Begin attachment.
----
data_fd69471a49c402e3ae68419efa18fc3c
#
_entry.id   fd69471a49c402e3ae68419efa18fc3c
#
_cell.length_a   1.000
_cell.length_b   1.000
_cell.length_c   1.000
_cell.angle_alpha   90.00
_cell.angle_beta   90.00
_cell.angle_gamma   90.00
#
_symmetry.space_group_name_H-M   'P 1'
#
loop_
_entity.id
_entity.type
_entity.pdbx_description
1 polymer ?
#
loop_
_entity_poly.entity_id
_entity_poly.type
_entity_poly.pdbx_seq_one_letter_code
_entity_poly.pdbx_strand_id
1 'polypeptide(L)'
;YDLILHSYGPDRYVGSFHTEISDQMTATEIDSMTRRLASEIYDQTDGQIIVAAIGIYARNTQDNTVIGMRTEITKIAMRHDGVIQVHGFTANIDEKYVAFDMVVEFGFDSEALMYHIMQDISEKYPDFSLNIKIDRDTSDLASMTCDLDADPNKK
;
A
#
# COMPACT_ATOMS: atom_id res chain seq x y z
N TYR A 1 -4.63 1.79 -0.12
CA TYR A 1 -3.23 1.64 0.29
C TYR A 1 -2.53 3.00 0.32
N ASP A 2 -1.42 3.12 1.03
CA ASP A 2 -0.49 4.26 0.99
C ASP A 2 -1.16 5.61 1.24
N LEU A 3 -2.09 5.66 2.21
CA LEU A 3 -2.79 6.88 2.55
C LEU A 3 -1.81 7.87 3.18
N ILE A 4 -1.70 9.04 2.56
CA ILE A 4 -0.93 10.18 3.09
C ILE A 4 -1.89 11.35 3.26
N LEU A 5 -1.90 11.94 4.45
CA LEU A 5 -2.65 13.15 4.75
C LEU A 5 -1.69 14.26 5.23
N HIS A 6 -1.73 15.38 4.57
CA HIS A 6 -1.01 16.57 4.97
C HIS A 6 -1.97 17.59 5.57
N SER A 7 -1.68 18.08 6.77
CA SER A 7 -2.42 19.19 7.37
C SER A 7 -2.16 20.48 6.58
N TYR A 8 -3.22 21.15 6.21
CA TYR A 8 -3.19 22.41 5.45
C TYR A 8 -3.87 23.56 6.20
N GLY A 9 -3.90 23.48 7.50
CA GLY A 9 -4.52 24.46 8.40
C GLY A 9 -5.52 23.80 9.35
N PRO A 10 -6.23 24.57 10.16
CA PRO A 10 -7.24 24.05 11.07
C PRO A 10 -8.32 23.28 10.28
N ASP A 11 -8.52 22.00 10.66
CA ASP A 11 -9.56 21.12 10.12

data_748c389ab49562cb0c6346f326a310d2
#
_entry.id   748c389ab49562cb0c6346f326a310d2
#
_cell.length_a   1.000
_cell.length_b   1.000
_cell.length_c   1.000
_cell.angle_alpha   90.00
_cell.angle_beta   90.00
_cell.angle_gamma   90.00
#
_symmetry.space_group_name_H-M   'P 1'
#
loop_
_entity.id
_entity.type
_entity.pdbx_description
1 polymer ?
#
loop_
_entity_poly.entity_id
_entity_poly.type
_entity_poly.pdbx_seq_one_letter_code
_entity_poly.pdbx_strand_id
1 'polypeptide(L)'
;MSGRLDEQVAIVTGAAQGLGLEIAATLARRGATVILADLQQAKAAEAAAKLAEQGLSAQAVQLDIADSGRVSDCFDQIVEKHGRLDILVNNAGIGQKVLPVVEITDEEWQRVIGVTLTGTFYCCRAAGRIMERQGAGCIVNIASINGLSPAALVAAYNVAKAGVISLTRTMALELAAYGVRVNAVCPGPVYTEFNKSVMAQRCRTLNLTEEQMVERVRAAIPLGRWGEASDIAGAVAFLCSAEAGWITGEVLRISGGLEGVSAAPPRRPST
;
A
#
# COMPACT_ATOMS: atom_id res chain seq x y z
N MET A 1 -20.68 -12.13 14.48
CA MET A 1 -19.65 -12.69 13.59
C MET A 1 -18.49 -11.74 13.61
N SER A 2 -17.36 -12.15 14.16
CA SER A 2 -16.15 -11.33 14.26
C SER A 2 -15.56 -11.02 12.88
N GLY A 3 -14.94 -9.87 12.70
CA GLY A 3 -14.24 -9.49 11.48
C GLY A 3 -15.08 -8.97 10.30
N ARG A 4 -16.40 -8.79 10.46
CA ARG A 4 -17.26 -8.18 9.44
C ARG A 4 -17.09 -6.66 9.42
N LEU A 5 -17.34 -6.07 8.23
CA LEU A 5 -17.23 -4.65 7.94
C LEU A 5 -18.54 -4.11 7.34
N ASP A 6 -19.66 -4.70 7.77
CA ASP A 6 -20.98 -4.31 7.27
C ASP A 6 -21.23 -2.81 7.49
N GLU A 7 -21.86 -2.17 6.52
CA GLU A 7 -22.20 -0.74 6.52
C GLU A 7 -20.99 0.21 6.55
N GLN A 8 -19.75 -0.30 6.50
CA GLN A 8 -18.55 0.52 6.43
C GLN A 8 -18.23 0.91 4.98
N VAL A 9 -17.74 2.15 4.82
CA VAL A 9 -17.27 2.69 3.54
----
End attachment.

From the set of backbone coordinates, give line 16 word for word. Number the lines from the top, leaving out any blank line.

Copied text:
_entity.type